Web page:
"Not all those who wander are lost"

Red River Gorge

I do my thing and you do yours. I am not in this world to live up to your expectations, and you are not in this world to live up to mine. You are you and I am I, and if by chance we find each other, then it is beautiful. If not, it can’t be helped.

-Frederick Perls


The drive to the red was swelteringly hot but quite unspectacular.  I pulled into Miguel’s Pizza & Rock Climbing Shop well after the last lights had been shut off so I wandered off through the ruckus of prepubescent climbers to find the quietest place to pitch my tent.

I woke at 7am to the sounds of frogs and grasshoppers.  Only a couple people up had roused compared to the dozens still wandering around at midnight when I went to sleep.  After some oatmeal I sat at a picnic table reading with a sign in front of me reading “Need Climbing Partners.”  It paid off.  I got through two pages of my book before a guy asked if I wanted to join their party of three so before I knew it I was off to Muir Valley with my new acquaintances.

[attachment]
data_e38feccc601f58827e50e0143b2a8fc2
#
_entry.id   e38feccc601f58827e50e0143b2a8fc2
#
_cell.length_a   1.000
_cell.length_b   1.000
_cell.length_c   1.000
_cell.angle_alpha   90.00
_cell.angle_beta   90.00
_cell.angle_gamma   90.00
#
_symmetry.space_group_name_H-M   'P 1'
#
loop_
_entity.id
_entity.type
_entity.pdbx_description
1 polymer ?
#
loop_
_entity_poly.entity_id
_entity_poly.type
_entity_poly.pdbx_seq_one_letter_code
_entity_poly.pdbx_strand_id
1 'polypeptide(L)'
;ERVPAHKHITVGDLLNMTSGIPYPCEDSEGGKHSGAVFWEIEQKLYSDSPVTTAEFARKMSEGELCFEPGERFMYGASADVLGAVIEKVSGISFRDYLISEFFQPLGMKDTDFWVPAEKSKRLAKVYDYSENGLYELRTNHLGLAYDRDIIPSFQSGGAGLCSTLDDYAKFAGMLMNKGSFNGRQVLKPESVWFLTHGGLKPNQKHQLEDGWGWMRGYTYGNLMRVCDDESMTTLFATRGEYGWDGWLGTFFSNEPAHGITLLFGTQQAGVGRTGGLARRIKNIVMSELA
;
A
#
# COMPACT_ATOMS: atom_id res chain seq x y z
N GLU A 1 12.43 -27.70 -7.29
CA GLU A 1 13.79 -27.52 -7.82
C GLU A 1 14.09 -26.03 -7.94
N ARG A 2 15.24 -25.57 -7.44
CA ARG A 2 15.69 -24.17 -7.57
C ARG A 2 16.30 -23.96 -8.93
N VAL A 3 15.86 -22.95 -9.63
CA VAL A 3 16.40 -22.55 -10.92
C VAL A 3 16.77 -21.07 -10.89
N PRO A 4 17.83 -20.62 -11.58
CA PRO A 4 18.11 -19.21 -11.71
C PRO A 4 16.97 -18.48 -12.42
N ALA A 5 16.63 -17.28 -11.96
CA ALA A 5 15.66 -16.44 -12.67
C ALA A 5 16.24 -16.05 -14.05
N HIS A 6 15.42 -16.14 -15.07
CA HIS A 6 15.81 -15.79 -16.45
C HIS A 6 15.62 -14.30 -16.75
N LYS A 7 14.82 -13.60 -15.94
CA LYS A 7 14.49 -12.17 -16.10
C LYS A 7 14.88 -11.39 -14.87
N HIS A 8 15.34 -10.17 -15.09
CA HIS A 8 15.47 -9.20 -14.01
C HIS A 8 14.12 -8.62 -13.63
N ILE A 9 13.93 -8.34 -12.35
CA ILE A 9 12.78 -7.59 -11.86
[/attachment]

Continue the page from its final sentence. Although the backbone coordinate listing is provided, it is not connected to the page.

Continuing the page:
We bounced from crag to crag chasing the shade and ended up climbing several 10s, a pumpy 11, and an amazing 5.12c called Cell Block 6 at the Midnight Surf wall.  Cell Block 6 is a series of big flat ledges with huge moves between them including one all-points-off dyno on a steeply overhanging wall (for non-climbers picture being on an overhanging ladder and trying to jump and grab 6 rungs above).  Needless to say I crushed it.  By that I mean I hangdogged and didn’t even finish it, but it was still a fun time.  At the end of the day the climbing lived up to the criticism I heard that it’s overhanging and tiring but not technically difficult.

(Cell Block 6)